When is the end of India and China’s tension with the Teesta master plan?

Last Updated on July 6, 2024 10:06 am

The implementation of the Teesta Master Plan seems to be hanging on the tug of war between India and China. The agitators want a solution through Prime Minister Sheikh Hasina’s visit to China. They announced that they will continue the movement until the implementation of the master plan.

According to a study by the Disaster Management Department of Begum Rokeya University, Rangpur, the Teesta has moved three to four kilometers away from its main flow in the last 40 years due to lack of proper action. Floods, erosion damage and the number of people who lost their homes have increased gradually.

After the Prime Minister’s visit to India, the Teesta Master Plan is again under discussion. China is also interested in working in coordination with India on the same project, breaking through various geo-political equations.

Director of Riverine People of Rangpur. According to Tuhin Wadud, it is important to complete the pending project during the Prime Minister’s upcoming visit to China.

This river researcher said that China or India, or both countries should make a grand plan together. But this July it is important to clear all the planning fog.

According to rights activists, it is time for China and India to quickly clarify how they will coordinate on the Teesta Master Plan. Otherwise, the glimmer of hope around this project will fade again.

Principal Nazrul Islam Haqqani, president of Rangpur region of Save Teesta River Save Sangam Parishad, said that it is still not clear to us which part India will work on and how the whole work will be done. If this haze is removed, the people of the north will be able to dream anew.

Meanwhile, the Teesta rally has been called for the 6-point demand including the implementation of the Teesta master plan.

China is interested in the implementation of the Teesta Master Plan. A Chinese institution submitted a report to Bangladesh in March 2023, starting the feasibility study of the Teesta project in 2021. They show interest in starting the Teesta project soon. The country has also shown interest in investment.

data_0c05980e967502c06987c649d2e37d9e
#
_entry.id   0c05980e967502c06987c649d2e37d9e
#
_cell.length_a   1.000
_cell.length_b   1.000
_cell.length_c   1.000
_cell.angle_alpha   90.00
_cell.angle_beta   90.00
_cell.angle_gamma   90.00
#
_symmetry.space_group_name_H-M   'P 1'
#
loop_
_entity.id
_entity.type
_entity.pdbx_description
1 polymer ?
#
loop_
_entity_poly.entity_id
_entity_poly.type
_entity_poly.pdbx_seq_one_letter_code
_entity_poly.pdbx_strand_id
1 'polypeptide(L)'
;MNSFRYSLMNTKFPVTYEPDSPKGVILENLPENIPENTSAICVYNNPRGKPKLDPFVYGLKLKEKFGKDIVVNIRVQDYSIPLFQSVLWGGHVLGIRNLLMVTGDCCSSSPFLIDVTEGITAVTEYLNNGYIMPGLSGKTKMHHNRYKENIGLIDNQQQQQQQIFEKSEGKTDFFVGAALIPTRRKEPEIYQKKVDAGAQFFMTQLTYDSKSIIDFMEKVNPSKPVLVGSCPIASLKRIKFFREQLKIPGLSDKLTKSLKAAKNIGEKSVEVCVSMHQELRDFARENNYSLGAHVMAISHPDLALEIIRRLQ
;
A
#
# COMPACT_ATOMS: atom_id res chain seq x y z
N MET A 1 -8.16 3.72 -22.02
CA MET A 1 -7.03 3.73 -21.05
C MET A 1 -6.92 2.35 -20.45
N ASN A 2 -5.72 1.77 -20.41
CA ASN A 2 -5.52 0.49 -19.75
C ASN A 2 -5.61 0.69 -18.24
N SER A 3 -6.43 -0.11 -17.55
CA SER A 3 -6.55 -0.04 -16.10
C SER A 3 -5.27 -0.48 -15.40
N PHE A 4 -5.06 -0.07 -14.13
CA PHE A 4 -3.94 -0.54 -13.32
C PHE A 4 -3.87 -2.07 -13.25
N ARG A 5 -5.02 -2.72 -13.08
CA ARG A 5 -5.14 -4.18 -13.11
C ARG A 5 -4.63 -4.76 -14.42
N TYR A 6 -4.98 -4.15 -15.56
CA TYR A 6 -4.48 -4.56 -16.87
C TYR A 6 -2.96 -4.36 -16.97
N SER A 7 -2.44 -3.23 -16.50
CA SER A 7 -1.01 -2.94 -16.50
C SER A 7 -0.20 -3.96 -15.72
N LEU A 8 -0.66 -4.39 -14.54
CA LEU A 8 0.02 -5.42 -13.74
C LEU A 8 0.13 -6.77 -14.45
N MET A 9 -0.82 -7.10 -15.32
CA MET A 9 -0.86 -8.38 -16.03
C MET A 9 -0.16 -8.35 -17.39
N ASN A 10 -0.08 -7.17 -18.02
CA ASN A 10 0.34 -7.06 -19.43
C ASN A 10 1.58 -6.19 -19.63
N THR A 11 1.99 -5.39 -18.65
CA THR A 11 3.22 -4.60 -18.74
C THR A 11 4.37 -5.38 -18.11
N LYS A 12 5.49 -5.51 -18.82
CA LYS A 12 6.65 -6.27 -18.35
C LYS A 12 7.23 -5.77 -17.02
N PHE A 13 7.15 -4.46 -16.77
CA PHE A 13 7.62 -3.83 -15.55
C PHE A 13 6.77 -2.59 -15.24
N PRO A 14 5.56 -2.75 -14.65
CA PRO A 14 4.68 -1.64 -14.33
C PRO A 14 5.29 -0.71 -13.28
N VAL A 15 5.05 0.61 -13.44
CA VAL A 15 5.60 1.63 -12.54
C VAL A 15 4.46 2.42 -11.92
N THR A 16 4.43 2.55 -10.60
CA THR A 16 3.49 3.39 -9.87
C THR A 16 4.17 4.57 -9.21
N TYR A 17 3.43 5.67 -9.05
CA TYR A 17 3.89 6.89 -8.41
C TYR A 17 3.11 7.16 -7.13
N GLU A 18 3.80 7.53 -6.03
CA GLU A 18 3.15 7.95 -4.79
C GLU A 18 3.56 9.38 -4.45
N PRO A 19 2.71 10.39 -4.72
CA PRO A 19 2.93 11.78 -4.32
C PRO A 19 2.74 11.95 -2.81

Last Thursday (July 4), China’s ambassador to Dhaka, Yao Wen, said that China is willing to work together with India on the Teesta master plan project. We will respect any decision. We proposed this project. We are still waiting for Bangladesh’s decision.

Due to the construction of dams on these rivers, India has complete control over the water. As the dam is closed in summer and winter, there is water shortage and when the dam is opened in monsoon, the people of northern region are flooded.

Teesta is a transboundary river between Bangladesh and India. It is a river flowing through the Indian states of Sikkim, West Bengal and Bangladesh.

In July 1983, a ministerial meeting between Bangladesh and India concluded the Teesta River Water Sharing Agreement. According to the agreement, Bangladesh will get 36 percent of Teesta river water and India will get 39 percent. The remaining 25 percent of the water will be stored in the river. But there was no direction on how this water would be shared.

After a long time, in a joint meeting held in September 2007, Bangladesh proposed to divide 80 percent of the Teesta water equally between the two countries and reserve the remaining 20 percent for the river. However, India rejected this proposal. India is controlling the normal water flow of Bangladesh by constructing Ghazaldoba dam in Malbazar subdivision of Jalpaiguri district upstream of Teesta river in Nilphamari.

In 2011, the then Prime Minister of India. Trinamool Chief Minister Mamata Banerjee canceled the visit to Bangladesh after Manmohan Singh’s name was announced as his travel companion. The reason for the cancellation of the tour was his lack of support for the Teesta Agreement.

That is 2011 to 2024. The Teesta Treaty has not seen the light of day for almost 13 years. Even though Bangladesh has the right, millions of people of Bhatir country did not get their fair share of that water. Until 2013, a significant part of the Teesta River’s main water flow was allowed to flow into the Bangladesh Teesta, but India stopped the flow of the Teesta during the dry season of 2014.

However, recently during Prime Minister Sheikh Hasina’s visit to New Delhi, Indian Prime Minister Narendra Modi said that a technical team will soon go to Bangladesh for Teesta water management. Such a decision of India raises fears that the Teesta Master Plan may be suspended in the geopolitical game of China and India.

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